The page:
Blogs will transform the wine world! Or not. You decide!

999bottleswall In a few weeks, I will deliver the keynote address at the annual meeting of the California Association of Winegrape Growers. About half the group’s members simply grow grapes; the other half also make wine from grapes that they grow. But either way, they’re interested in hearing about important trends that affect wine consumers and producers.

Much of my talk in Sacramento will focus on wine blogs as well as “social media,” such as Twitter, Facebook, Open Wine Consortium, or the group Wine 2.0. Here are two possible titles for my talk:

“Blogs and social media will transform the way wines are made, criticized, and purchased!” or

“”Blogs and social media make a whole lot of noise but are a huge waste of your time and resources!”

Hmm, maybe there’s a middle ground. Anyway, hit me with your thoughts on which way you would lean and feel free to provide evidence for your perspective! I might just use it to support my final argument in Sacramento.

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40 Responses to “Blogs will transform the wine world! Or not. You decide!”


  1. To say that we bloggers will make a lot of noise is to underestimate the collective volume of hundreds of opinionated voices, each with its own (small but usually loyal) following.

    To say that blogs are a waste of time is to ignore the influence that wine blogs already have – i.e., they are quickly becoming part of the “now”, not the “future”, of wine media.

    To say that blogs will change the way wines are made, criticized, and purchased is to overestimate the influence of wine bloggers, and significantly underestimate the changing tide in how a new generation of wine consumers are interacting with wine.

    It is we bloggers that are a reaction to the changes taking place in the wine consumer landscape, not the other way around.

    Cheers!


  2. like any well read publication it will make an impact the thing with a blog is that its free for me to read not like a subscription to a Magazine or Paper.

    And hopefully the bloggers are doing their job to make sure the wineries are making good unique wines and not the same old good boring old stuff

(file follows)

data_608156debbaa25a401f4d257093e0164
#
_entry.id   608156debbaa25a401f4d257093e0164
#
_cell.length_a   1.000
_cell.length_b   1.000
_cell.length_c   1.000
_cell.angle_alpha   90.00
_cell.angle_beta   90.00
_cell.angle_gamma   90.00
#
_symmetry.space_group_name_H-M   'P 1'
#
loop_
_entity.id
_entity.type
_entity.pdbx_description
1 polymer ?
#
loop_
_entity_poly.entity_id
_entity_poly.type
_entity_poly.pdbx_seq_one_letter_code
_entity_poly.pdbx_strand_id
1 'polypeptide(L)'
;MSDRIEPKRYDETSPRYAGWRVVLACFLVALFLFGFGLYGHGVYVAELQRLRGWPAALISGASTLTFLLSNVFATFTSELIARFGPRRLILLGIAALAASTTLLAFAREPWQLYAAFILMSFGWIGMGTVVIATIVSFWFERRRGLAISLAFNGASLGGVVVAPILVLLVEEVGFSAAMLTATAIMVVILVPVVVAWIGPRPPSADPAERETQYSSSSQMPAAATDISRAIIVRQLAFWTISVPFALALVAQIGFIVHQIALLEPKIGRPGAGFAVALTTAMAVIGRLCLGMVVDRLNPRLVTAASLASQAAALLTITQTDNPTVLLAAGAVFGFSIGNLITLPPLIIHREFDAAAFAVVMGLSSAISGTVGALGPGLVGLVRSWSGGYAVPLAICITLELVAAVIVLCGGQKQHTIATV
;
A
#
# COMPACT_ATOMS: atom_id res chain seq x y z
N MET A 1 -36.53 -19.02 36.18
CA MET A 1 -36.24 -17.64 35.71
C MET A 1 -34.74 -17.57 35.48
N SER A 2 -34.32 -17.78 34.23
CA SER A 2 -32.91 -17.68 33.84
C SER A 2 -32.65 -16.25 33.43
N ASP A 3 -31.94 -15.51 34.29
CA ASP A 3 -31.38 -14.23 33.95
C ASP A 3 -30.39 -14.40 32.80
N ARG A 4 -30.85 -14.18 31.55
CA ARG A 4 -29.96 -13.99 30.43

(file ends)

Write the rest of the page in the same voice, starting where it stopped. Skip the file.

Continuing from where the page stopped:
3. What I have seen on Twitter, Facebook, etc. is that the groups that work, live, and breath wine blog about it. However, those that are into golf gravitate towards golf blogs, knitting towards knit blogs, etc.

    What I am saying is, I do not think that bloggers will be the strongest influence of the wine industry, but that they are the most avid consumers. People that have never picked up the Wine Spectator or do not read their weekly columnist’s discussion on the wine of the moment will not research a wine on a blog before walking into a store. The most influencial source is still going to be the clerk that recommends the wine or the sommelier that helps you pick from the list.

    Wine bloggers are still a necessary target for wineries and PR people because (in my opinion) these are the people that will be the heaviest purchasers of wines, although not necessarily the audience that influences the greatest number of others to purchase wines.


  4. I think blogs and social media will definitely have a huge affect over the long term on the way wines made, criticized, and purchased. Now that depends on individual interpretation what that “transformation” or “affect” means. For one, it definitely has helped bring wine to a wider audience. Wine, historically, has been an intimidating subject for most whether talking about, buying one or selecting in a restaurant. I, personally, feel that the social media has had played a huge role in bringing a varied demographic of ppl to the wine market.

    Albeit, I do agree many of these people might continue to order a glass of Cabernet Sauvignon without knowing what actually “Cabernet Sauvignon” means, which might irk a lot of wine enthusiasts!! But, hey, we are just at the start of the revolution. Paraphrasing the unbashful words of Ms. Rice on Iraq – “These are just birthing pains of the new wine order”

    Cheers


  5. To further the discussion… perhaps you let your audience decide for themselves the relevance of wine blogs…

    Perhaps poll the audience to ask how many (the ones who are the winery operators) have sent wine samples to bloggers for review in the last few months. Then ask how many of them sent samples to wine bloggers two years ago. I suspect there weren’t too many wine samples going out to wine bloggers a couple of years ago; however, sending samples to wine bloggers today seems to be standard practice as part of many wineries overall marketing strategy.

    Clearly the relevance of wine blogs is growing, but the influence a wine blogger has to transform the way wines are made is very limited – as of right now. The real trend, in my mind, is the ‘potential’ impact that social networking can have on a winery (and wine grower) operates once social mediums like Facebook really mature. Social networking tools such as Facebook allow people to connect that would not have otherwise connected and communicate about things that they may not have otherwise talked about.

    For me personally, Facebook has allowed me to reconnect with old high school and college friends that I may not have otherwise connected with.. and these “renewed” connections have resulted in discussions about our lives, which, for me, leads to wine… which then leads to these renewed connections reading my small wine blog and taking my recommendations to their wine shop. This grass roots, one-to-one connection is a growing trend that I’m not sure any of us fully understand and appreciate… yet.


  6. I’d go with something in between as well. Or perhaps, rather than “Blogs and social media will transform the way wines are made, criticized, and purchased!”

    “Blogs and social media will transform the way wine-makers connect with consumers, promote, and brand their wine!”